What I want to say is this: I readily acknowledge that this circumstantial wilderness is a terrible, frightening, and dangerous place; but I also believe that it’s a place of beauty. There are things to be seen, heard, and experienced in this wilderness that can be seen heard, and experienced nowhere else. When we find ourselves in the wilderness we do well to be frightened; we also do well to be alert, open-eyed. In the wilderness we’re plunged into an awareness of danger and death; at the very same moment we’re plunged, if we let ourselves be, into an awareness of the great mystery of God and the extraordinary preciousness of life (page 74).

There are some things we can only learn in the desert.


Nothing Like a Little Vacation

I took a few days off with Mrs. Random (aka Linda) in honor of our 36th anniversary. Very nice trip over the border and across the water to Victoria, British Columbia. I really enjoy time away with Linda … thankfully she enjoys time with me as well (thus 36 years!). Didn’t do much. We ate too well. We enjoyed walking around the inner harbor. And it is nice to sleep in for a couple days without guilt. We did look for whales too … took a three hour tour … Linda really likes whales … and we got to see a few greys and humpbacks feeding.

It usually takes a few days to disentangle from my church responsibilities before I can really rest … just about as many days as we took off. Of course, it doesn’t help that I usually tend to check email when away. The night before we left I received two demanding and critical notes … the kind that had not-so-subtle undertones of “you need to solve my problem NOW!” The kind that pretty much threatened to hang around the back of my mind begging to be dealt with. So … I asked God for some help in wisely letting these things wait without feeling guilty, and for some discipline in trusting him with whatever needed to be done back at church — i.e., not checking that email account. My intentions were reinforced by a quirky hotel wireless system that worked only when we needed to get information about things like ferry schedules or places to eat. Thank you Lord!

I’m sure that there will be lots of surprises in my inbox tomorrow morning … I decided not to check in tonight … and I’ll probably begin dreaming about a longer time away.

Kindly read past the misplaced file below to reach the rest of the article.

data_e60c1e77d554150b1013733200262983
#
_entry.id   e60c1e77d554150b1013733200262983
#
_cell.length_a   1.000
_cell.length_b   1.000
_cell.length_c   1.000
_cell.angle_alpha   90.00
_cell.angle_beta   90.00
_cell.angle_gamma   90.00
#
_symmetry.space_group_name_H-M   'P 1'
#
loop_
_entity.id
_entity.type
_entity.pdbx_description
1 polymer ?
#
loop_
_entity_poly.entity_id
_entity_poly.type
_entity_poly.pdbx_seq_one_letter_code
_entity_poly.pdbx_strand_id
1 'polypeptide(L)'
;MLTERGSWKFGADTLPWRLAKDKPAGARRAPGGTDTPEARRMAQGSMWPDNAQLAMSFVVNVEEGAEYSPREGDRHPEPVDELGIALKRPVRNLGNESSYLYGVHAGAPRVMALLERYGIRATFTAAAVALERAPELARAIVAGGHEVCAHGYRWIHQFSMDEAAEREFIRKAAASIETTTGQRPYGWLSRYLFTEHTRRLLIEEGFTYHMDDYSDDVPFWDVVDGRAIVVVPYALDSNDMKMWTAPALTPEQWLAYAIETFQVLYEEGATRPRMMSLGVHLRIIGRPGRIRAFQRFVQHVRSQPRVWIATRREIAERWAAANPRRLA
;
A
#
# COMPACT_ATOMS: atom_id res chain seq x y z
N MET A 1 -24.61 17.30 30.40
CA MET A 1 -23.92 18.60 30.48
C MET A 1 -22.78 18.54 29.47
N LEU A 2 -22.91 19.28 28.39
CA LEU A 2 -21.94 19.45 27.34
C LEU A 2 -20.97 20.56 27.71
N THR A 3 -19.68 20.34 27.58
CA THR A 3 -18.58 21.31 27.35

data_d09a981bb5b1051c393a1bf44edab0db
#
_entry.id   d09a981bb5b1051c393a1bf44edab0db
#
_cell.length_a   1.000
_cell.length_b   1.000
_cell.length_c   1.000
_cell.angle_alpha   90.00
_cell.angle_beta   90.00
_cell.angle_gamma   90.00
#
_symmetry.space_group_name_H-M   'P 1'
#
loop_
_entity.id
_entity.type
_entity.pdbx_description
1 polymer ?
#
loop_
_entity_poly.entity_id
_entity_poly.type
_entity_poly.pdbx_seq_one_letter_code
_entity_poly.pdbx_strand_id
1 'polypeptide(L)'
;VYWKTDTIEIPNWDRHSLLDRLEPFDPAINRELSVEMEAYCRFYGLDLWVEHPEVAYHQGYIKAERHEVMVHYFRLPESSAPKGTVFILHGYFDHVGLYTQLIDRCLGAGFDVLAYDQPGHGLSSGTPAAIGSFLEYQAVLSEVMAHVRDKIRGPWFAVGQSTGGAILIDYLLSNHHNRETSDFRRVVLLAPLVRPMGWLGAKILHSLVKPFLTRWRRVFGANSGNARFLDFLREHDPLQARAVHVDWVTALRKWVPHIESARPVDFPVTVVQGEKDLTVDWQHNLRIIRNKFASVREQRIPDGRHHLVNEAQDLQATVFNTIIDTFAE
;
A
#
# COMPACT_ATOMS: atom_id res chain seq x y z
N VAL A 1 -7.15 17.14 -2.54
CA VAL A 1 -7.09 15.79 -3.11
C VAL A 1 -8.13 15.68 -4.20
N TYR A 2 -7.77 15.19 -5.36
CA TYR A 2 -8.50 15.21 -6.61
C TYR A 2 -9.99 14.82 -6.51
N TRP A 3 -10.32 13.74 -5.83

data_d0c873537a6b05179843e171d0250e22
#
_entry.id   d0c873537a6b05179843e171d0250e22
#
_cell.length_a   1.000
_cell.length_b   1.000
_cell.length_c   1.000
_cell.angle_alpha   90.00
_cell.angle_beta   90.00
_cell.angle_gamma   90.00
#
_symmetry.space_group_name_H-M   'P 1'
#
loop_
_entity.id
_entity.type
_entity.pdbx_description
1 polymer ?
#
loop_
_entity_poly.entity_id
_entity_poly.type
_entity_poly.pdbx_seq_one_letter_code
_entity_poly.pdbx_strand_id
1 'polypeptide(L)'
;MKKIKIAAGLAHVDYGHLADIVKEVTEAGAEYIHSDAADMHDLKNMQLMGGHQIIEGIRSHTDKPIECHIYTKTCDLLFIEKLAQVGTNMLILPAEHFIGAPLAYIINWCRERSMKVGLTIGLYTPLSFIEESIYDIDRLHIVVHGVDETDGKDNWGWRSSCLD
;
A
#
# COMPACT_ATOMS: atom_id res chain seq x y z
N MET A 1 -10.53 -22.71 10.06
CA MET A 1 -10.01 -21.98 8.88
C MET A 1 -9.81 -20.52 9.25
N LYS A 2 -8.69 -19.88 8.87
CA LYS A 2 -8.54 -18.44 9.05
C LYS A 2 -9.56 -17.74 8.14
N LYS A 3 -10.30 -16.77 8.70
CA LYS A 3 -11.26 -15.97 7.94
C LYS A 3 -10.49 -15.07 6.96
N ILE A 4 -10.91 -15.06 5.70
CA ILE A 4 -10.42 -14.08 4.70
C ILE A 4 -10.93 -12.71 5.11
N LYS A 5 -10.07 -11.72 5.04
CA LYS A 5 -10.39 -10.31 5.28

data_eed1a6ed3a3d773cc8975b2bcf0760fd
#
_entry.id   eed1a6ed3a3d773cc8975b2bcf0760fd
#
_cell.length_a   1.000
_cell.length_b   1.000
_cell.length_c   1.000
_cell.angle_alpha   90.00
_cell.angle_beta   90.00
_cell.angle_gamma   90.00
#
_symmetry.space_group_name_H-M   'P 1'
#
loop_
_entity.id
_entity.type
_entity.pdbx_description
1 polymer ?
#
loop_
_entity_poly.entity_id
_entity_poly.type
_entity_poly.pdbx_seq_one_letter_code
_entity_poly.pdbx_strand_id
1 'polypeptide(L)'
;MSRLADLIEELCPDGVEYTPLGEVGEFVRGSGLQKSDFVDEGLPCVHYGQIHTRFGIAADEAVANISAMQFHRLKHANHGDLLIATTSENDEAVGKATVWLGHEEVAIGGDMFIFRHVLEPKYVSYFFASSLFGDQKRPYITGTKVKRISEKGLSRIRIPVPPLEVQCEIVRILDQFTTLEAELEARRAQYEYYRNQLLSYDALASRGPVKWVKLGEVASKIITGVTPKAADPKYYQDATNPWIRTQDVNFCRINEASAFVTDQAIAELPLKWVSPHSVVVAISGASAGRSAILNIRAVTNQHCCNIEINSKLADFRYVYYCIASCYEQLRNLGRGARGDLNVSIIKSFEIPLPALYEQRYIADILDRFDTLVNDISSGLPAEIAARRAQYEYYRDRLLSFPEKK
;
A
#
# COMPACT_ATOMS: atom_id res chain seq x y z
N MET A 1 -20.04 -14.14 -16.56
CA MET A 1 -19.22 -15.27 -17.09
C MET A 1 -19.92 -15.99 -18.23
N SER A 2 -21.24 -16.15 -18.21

Hanging On To Things Too Long

Someday this story posted Anne Jackson by will be found in collections of illustrations for sermons and such. Most Christians do go through seasons of holding on to dead things of this world. I’m putting it in my illustrations file for future use. By the way, I collect stuff like this. Sometimes I don’t use them for years, but having a good story or illustration often brings clarity to a lesson so it is worth the effort. If you know of any, send ’em on … I’ll even try to give you credit when I use it.


Stuff I’ve Been Collecting That Probably Won’t Change Your Life

It has been one of those seasons where writing blog posts has been a bit tough. Motivation, ideas, and time has been a bit hard to come by so it is a good day to share some links I’ve been collecting for these days: 

  • There might be a lesson for preachers and teachers somewhere in this video. If not there is at least a good chuckle. 
  • Thanks to the guys at eMinistry for pointing us to this helpful presentation that should improve the use of PowerPoint in ministry presentations.
  • Crosswire is an interesting project creating free, open source Bible study software for diverse platforms.
  • What would you do with this high speed internet access? I know I’m just a bit jealous…
  • You could create some really awful publications with these free fonts. Go ahead, add to your collection. You know you want to.
  • Weird facts and unusual uses for products you probably use. This site could be addicting for trivia addicts.
  • Signs that you are not in Kansas anymore.
  • How Gullible are We?

OK, that’s enough. I’m considering serious and spiritual posts for the next few days. Anything you want to read about?